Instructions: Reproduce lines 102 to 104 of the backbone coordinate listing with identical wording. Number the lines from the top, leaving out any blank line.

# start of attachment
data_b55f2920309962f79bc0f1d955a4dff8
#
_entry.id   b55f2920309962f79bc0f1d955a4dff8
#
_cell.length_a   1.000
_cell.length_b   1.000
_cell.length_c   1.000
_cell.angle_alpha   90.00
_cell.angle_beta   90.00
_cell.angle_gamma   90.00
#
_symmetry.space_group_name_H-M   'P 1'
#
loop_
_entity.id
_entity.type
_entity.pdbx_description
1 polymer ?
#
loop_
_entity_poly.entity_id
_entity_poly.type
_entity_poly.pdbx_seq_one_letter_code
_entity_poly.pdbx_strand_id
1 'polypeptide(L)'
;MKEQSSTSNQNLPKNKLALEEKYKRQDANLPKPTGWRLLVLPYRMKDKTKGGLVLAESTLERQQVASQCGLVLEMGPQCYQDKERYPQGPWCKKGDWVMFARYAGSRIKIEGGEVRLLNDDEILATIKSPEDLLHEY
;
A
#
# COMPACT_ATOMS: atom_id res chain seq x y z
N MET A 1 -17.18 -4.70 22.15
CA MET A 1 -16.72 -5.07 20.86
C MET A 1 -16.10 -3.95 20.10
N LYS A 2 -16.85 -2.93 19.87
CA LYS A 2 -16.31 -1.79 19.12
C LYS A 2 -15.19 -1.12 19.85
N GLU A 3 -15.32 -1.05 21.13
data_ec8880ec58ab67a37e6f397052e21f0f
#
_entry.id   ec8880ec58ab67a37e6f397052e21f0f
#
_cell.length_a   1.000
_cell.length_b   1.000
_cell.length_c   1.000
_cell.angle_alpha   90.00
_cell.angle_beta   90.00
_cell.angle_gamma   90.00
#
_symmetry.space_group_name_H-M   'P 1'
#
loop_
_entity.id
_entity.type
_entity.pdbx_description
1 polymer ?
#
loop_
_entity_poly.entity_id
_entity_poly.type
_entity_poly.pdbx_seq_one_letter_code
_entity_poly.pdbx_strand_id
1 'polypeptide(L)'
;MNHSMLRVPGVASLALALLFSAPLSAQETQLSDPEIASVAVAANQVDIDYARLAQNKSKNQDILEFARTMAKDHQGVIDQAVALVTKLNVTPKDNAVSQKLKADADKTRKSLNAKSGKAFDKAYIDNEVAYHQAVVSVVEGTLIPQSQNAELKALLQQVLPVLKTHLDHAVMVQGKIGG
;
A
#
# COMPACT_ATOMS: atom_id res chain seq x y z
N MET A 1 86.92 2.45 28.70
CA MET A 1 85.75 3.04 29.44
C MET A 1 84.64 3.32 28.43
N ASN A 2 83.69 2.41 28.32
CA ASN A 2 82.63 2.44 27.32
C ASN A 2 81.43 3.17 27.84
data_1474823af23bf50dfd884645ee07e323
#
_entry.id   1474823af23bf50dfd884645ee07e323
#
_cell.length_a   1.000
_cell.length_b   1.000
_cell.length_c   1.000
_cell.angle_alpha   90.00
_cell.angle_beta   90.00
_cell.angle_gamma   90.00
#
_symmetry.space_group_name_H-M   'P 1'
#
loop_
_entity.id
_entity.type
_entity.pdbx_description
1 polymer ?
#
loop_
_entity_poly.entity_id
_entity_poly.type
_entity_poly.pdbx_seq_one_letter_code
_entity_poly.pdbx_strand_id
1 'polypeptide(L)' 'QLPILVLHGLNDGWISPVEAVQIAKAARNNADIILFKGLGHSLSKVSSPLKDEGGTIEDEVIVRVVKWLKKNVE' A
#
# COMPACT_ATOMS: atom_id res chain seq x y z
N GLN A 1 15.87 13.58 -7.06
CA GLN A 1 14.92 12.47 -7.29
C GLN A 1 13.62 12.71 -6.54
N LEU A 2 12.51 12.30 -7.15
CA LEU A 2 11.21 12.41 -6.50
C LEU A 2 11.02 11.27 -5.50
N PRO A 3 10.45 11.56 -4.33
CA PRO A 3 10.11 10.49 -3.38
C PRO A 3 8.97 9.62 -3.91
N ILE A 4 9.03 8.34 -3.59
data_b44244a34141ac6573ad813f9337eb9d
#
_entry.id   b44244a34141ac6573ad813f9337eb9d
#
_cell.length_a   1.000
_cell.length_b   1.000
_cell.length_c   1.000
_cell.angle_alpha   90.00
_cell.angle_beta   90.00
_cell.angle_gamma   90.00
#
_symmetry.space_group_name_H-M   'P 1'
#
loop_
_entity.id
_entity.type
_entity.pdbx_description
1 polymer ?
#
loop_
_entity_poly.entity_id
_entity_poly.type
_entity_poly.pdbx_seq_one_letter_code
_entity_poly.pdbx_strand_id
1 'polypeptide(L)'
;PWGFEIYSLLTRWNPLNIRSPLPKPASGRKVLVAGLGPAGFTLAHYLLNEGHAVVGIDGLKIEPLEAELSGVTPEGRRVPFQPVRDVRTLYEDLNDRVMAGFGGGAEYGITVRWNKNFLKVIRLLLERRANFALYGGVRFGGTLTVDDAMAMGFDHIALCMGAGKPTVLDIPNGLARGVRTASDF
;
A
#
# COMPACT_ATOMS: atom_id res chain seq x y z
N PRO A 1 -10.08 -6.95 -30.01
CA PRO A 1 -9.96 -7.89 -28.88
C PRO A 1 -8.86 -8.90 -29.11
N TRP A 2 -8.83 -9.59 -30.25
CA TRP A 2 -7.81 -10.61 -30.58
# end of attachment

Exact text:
CA GLN A 1 14.92 12.47 -7.29
C GLN A 1 13.62 12.71 -6.54
N LEU A 2 12.51 12.30 -7.15